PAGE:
Kluft dismisses the possibility that MPD and other dissociative disorders might be diagnostic fads, but there are some aspects of the current revival that contribute to this impression. Chief among these is the apparent ease with which MPD is diagnosed these days, in light of the paucity of experimental studies of MPD and other dissociative disorders. In the “golden age” of dissociation, there were many such studies. More than 10 years into what might be called a “second golden age,” MPD is much more talked about than studied. In this volume, Mary Jo Nissen and her colleagues review an experimental study of memory in MPD, focusing on the transfer of implicit memory across interpersonality amnesia in a single case; Pierre Flor-Henry reviews an EEG study of two cases, but does not, unfortunately, provide comparisons among their alter egos; Frank Putnam offers some case data on state changes in MPD, and both Gordon Bower and Carolyn Szostak and her colleagues discuss mood-dependent memory as a laboratory model of the disorder. These chapters are very interesting, but even though hundreds if not thousands of MPD cases have been reported since 1974, fewer than two dozen have been subjected to any kind of experimental investigation. Moreover, as George Fraser's chapter makes clear, the dissociative spectrum contains a large number of phenomena beyond MPD, such as psychogenic amnesia, fugue, glossolalia, and the out-of-body experience, all of which remain virtually untouched by experimental investigation.
In this book, the contributors have taken an important step in demystifying these syndromes, and Hebb would have been pleased by the symposium held in his honor. But the book also underscores the gap between clinical description and theoretical speculation on the one hand and hard empirical evidence on the other. The dissociative disorders, and dissociation in general, will not make its way into the mainstream until this gap is closed.
Raymond M. Klein, professor of psychology at Dalhousie University (Halifax, Nova Scotia, Canada), is past president of the Canadian Society for Brain, Behavior and Cognitive Science (1993-1994); coauthor, with T. Taylor, of the chapter “Categories of Cognitive Inhibition With Reference to Attention” in D. Dagenbach and T. Carr (Eds.) Inhibitory Processes in Attention, Memory and Language; and coeditor, with P. Jusczyk, of The Nature of Thought: Essays in Honor of D. O. Hebb. Klein has served on the editorial boards of the Journal of Experimental Psychology: Human Perception and Performance (since 1977) and the Canadian Journal of Psychology.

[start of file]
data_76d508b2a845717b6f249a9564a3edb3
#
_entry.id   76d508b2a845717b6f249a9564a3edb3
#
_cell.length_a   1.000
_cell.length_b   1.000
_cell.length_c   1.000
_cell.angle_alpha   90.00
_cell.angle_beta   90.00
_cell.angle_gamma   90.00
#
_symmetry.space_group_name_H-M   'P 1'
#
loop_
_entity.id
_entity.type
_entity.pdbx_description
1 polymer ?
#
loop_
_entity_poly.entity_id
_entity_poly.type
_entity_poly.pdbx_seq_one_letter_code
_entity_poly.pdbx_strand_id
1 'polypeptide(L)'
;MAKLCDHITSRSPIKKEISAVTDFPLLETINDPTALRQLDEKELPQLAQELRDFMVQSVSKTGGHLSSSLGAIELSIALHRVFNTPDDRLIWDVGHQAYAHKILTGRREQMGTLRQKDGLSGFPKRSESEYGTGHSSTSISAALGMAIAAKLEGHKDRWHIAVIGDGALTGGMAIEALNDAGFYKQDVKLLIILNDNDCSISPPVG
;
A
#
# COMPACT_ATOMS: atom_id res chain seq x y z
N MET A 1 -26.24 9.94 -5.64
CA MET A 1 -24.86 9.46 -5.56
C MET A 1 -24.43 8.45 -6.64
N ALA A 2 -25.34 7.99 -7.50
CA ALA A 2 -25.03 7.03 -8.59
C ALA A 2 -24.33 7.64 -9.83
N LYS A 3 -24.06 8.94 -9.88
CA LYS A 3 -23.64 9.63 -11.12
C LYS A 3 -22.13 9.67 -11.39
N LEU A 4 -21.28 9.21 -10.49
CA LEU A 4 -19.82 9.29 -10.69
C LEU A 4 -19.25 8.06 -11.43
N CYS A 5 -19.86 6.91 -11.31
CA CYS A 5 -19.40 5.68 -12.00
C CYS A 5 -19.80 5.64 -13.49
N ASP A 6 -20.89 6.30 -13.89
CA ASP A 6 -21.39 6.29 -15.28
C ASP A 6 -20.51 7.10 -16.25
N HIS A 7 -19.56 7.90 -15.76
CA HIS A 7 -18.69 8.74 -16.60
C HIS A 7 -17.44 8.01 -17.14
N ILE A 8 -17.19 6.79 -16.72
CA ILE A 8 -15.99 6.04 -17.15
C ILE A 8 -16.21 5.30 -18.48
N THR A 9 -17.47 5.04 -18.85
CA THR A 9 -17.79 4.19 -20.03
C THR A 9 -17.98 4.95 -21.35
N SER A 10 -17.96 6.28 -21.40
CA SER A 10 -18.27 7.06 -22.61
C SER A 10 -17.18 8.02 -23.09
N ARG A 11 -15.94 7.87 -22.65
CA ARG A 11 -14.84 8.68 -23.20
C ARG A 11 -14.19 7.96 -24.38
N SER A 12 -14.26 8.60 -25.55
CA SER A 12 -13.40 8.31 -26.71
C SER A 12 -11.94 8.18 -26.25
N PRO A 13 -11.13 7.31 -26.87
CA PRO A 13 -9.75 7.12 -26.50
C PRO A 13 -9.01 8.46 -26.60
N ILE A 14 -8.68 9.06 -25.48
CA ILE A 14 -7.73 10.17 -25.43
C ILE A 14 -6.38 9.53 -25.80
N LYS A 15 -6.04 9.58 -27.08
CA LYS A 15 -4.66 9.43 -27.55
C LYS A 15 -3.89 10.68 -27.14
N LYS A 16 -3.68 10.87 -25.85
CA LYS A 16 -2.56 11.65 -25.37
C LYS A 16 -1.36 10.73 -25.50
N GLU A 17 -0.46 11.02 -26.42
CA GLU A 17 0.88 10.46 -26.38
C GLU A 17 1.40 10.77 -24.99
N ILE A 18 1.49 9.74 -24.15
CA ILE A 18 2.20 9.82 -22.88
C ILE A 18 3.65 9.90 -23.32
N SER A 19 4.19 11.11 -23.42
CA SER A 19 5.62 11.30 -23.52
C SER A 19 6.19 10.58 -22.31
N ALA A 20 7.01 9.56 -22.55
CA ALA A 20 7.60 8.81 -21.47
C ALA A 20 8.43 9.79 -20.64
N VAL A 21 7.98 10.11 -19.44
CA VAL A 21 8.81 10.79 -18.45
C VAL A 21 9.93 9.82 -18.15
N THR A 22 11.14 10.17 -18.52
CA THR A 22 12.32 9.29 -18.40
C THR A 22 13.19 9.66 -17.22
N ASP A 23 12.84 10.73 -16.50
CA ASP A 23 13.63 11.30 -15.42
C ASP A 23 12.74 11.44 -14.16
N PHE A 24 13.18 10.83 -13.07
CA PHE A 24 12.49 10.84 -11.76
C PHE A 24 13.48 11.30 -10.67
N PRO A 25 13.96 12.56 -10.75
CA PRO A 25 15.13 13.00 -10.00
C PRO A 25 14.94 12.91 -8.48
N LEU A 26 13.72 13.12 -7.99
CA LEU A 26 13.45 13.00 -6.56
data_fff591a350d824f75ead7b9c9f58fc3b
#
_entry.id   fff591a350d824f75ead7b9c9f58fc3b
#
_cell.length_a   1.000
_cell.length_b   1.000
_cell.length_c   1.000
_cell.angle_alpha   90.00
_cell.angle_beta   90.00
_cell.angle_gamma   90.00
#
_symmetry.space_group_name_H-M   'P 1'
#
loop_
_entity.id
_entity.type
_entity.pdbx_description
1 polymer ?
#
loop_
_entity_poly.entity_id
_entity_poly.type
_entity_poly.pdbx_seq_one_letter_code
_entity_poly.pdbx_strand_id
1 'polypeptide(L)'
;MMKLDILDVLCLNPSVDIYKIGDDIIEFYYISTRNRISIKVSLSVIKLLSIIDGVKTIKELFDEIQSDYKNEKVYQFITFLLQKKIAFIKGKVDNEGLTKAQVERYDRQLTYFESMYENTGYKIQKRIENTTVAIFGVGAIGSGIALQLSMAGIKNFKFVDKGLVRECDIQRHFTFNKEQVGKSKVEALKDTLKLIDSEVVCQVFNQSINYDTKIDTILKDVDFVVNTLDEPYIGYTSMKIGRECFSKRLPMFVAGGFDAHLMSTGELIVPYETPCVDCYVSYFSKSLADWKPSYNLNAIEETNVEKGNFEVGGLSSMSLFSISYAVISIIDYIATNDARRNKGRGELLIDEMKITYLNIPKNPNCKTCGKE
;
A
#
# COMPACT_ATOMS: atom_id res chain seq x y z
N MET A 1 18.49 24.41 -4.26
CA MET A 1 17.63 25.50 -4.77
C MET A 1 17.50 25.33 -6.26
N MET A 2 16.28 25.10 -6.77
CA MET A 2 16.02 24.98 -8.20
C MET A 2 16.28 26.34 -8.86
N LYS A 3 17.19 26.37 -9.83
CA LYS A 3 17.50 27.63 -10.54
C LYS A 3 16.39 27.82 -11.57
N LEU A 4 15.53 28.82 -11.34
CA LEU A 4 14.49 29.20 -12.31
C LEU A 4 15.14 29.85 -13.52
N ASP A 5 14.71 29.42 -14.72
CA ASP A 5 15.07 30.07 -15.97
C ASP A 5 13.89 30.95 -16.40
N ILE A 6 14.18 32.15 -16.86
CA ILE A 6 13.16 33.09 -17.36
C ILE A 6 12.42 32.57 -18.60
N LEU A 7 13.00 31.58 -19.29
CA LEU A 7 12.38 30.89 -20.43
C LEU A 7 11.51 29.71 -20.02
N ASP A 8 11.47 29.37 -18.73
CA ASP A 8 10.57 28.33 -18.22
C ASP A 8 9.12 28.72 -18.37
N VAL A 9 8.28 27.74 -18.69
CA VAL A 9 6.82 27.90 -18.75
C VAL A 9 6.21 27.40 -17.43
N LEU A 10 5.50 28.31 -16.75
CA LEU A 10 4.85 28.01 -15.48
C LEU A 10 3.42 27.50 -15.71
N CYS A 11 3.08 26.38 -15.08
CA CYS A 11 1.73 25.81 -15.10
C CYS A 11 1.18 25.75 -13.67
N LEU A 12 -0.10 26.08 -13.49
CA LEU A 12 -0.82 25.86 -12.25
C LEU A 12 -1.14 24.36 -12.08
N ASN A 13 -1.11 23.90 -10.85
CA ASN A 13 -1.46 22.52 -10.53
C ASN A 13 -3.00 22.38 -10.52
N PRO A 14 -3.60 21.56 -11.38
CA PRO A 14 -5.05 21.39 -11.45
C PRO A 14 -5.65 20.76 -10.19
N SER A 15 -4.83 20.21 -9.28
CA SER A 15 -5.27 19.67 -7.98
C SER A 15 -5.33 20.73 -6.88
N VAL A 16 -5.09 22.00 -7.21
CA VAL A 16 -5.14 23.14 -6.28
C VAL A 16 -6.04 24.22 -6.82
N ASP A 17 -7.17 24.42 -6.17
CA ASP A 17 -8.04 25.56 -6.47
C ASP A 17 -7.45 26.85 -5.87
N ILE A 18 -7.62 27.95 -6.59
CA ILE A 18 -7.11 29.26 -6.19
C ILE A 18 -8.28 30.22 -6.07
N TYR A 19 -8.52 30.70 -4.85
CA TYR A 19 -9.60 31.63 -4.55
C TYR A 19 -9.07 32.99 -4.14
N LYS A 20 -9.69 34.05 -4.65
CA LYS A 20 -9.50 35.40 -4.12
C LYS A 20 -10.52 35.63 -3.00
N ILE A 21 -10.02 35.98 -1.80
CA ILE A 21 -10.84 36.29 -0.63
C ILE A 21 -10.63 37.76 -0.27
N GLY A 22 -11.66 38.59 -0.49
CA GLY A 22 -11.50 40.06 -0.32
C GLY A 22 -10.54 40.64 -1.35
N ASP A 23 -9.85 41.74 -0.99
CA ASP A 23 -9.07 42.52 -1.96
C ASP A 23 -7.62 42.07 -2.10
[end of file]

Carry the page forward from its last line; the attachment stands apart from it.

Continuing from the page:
Benjamin K. Doane, staff psychiatrist at Victoria General Hospital in Halifax and professor of psychiatry and former head of the Department of Psychiatry (1975-1981) at Dalhousie University, is author of the chapter “Clinical Psychiatry and the Physiodynamics of the Limbic System” in The Limbic System: Functional Organization and Clinical Disorders, which he coedited with K. E. Livingston. Doane served as a member of review committees of the Canadian National Health Research and Development Program and the Canadian Medical Research Council during the 1970s and 1980s.
John F. Kihlstrom, professor of psychology at Yale University (New Haven, Connecticut), is coauthor, with D. J. Tataryn and I. P. Hoyt, of the chapter “Dissociative Disorders” in P. J. Sutker and H. E. Adams (Eds.) Comprehensive Handbook of Psychopathology (2nd ed.); author of the chapter “One Hundred Years of Hysteria” in S. J. Lynn and J. W. Rhue (Eds.) Dissociation: Theoretical, Clinical, and Research Perspectives; and coeditor, with F. J. Evans, of Functional Disorders of Memory. Kihlstrom is recipient of a Distinguished Scientific Award for an Early Career Contribution to Psychology from the American Psychological Association and a Morton Prince Award from the Society of Clinical and Experimental Hypnosis.
|0010-7549||© 1995 by the American Psychological Association, Inc.|
|Previously published in Contemporary Psychology: A Journal of Reviews, October 1995, Vol. 40, No. 10, 949-950|